Abortion legislation was hotly debated during this year’s Louisiana legislative session but ultimately all six of the proposed bills restricting abortion overwhelmingly passed through the state legislature. Here’s where the bills currently stand legally.
Headed to the ballot:
House Bill 425: A bill that drew a lot of attention was one by State Rep. Katrina Jackson’s bill that would let voters decide if they wanted an amendment to the state constitution explicitly stating it did not protect a women’s right to an abortion or funding for abortions.
The constitutional amendment received the two-thirds majority of votes it needed to pass both chambers and now heads to the Secretary of State’s office, who will be in charge of putting it on the ballot on November 3, 2020, coinciding with the presidential election. If the majority of Louisiana voters pass it, the provision will be added to the state constitution.
Originally the amendment was to be put on the Oct. 12 ballot, during the governor’s election, but the date was pushed back in conference committee. Some Republicans questioned the move but ultimately the changes were passed.
The state already has a 2006 trigger law which would outlaw abortions with an exception only in the case the mother’s life was at risk but. Like Jackson’s bill, the law was authored by a Democrat and signed into law by a Democratic governor, then Gov. Kathleen Blanco.
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Signed by the governor:
Senate Bill 184: The most discussed abortion restriction this session was one by State Sen. John Milkovich, D-Shreveport, which would ban abortion once an embryo’s heartbeat is detected — a move experts said would ultimately ban the procedure around six weeks of pregnancy. The bill passed both houses by a large margin and Gov. John Bel Edwards signed it into law at the end of May.
However, the law will only go into effect if courts uphold a similar Mississippi law, which has currently been blocked by Mississippi District Judge Carlton Reeves. Reeves is the same judge who also ruled that Mississippi’s 15-week-abortion ban was unconstitutional last year and it’s likely he will rule the same for this more restrictive ban.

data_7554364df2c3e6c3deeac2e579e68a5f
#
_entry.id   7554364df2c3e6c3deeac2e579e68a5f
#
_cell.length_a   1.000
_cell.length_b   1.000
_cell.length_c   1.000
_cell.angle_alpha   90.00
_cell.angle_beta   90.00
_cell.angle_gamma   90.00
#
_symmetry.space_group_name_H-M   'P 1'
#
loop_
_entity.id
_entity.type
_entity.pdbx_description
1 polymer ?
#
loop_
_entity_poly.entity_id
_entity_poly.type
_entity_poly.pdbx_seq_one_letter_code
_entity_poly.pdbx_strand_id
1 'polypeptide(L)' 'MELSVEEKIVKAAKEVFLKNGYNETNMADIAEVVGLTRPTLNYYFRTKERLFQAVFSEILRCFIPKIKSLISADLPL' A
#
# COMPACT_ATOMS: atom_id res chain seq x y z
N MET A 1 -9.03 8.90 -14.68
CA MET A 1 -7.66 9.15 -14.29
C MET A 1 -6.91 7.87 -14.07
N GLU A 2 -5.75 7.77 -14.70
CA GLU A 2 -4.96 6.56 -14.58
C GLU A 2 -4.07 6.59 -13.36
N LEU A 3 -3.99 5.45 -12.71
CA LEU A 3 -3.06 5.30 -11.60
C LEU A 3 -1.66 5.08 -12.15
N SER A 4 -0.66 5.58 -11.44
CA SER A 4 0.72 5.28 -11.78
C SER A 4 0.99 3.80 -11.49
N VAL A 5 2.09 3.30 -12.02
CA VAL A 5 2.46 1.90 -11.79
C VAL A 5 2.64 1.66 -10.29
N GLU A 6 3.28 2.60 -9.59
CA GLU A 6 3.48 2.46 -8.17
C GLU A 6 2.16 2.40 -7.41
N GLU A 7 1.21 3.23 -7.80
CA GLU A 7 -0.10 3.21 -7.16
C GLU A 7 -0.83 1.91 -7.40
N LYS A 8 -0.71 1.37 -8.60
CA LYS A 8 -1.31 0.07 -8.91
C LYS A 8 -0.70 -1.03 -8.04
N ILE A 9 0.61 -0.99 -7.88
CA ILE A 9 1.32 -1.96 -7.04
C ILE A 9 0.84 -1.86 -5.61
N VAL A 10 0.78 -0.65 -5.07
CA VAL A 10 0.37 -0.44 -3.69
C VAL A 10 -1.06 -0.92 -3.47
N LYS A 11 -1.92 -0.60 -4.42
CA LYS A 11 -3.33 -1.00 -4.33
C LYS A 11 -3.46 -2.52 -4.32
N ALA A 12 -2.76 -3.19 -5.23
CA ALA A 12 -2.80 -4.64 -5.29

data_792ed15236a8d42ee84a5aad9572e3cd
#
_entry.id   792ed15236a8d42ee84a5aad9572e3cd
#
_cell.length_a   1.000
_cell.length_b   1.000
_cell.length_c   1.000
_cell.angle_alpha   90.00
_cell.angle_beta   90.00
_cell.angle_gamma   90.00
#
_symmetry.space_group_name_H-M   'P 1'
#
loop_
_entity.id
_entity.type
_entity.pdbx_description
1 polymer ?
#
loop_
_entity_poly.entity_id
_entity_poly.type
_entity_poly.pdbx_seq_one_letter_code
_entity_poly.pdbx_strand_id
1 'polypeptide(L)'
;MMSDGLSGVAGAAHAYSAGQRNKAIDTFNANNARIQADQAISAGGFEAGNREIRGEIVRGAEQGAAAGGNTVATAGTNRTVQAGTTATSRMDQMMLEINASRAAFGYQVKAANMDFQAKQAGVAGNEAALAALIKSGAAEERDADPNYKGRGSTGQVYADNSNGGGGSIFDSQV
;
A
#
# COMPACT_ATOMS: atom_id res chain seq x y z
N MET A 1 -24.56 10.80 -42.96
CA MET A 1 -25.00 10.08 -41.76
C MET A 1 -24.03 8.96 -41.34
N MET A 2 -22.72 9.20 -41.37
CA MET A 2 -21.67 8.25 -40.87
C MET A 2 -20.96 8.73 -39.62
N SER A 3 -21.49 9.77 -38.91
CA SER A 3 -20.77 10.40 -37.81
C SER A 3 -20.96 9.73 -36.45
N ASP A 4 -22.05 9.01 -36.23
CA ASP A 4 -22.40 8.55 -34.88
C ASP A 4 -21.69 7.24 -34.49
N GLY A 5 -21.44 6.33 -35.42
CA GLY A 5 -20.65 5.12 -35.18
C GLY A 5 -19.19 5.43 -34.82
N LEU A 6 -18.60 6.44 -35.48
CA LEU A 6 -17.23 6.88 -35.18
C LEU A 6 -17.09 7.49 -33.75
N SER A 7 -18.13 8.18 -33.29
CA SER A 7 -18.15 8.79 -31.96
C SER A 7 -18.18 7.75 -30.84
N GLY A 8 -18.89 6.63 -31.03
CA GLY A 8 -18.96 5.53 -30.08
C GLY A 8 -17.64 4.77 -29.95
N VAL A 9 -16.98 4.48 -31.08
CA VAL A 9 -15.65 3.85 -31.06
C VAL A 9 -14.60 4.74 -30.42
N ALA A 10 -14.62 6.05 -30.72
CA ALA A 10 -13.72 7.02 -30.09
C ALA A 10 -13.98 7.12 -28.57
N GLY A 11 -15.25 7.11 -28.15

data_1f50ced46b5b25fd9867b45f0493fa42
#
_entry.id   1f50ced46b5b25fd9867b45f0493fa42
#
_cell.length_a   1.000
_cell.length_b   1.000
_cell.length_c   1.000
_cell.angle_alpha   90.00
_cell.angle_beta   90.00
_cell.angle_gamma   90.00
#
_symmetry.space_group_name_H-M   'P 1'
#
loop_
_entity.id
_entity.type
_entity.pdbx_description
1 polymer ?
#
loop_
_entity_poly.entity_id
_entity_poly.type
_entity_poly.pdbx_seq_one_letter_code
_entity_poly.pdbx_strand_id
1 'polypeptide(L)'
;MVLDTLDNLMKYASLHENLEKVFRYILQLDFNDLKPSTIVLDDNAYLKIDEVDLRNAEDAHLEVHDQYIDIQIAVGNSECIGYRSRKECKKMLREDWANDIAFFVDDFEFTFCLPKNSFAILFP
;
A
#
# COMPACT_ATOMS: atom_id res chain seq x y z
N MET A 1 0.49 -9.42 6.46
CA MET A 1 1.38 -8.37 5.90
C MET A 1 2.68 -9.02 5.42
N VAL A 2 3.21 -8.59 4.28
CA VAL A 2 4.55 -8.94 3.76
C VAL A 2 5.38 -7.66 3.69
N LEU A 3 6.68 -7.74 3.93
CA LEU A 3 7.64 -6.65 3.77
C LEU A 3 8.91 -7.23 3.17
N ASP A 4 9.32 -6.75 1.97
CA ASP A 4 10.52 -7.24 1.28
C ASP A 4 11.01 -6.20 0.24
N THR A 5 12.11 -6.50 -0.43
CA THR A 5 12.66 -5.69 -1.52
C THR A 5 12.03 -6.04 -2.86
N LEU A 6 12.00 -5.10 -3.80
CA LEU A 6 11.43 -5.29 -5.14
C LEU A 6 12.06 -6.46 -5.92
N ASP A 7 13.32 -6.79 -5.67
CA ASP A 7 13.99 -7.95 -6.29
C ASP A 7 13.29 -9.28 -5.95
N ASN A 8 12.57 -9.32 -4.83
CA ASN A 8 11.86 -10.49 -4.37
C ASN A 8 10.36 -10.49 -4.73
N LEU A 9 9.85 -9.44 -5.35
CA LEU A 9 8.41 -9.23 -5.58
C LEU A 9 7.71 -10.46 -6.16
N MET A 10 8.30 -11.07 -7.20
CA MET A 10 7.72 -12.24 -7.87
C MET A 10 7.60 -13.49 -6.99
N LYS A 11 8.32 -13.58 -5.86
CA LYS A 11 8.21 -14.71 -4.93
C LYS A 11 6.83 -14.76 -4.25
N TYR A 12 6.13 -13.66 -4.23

Senate Bill 221: State Sen. Beth Mizell, R-Franklinton’s bill will require abortion providers to provide patients with information relating to the physician’s history and qualifications after it was signed into law by the governor Wednesday. Previously, providers had to tell patients orally the name of the doctor performing the abortion.
Under the new law, they will have to provide orally and in writing details about the doctor’s board certification, whether the clinic has admitting privileges to a hospital, whether the doctor has malpractice insurance and if their license has been revoked or suspended. The law does not require physicians that do not provide abortions to give patients that information.
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Mizell said the bill will give women information that they want to know, while opponents argue that requiring physicians to give patients information other doctors are not required to will scare patients and contribute to stigma surrounding abortion.
Awaiting the governor's likely signature
House Bill 133: State Rep. Frank Hoffmann, R-West Monroe, would expand the legal definition of "abortion" to include medication abortions, those performed early in a pregnancy where the patient is given a pill to end her pregnancy. In practice, the law would require only physicians at the state’s three remaining abortion clinics to administer the pill instead of any licensed OB-GYN as the state currently allows.
The bill passed both houses and is awaiting signature by the governor — who is likely to sign it — for it to become law.
Senate Bill 238: Mizell’s other bill is also awaiting Edwards’ signature. It would require any staff member — not just physicians — of an abortion clinic to report suspected cases of child abuse, human trafficking, rape, incest or coerced abortion to law enforcement.
Proponents say the bill will help protect victims while opponents argue that the bill places an increased burden of legal responsibility on clinic workers, like front desk workers, who may not have much contact with patients.
House Bill 484: State Rep. Raymond Crews, R-Bossier City, upon the governor’s signature, would require abortion clinics amount of time keep medical records of women who have abortions for seven years. For minors, the records would have to be retained even longer — for at least 10 years, beginning when the patient turns 18.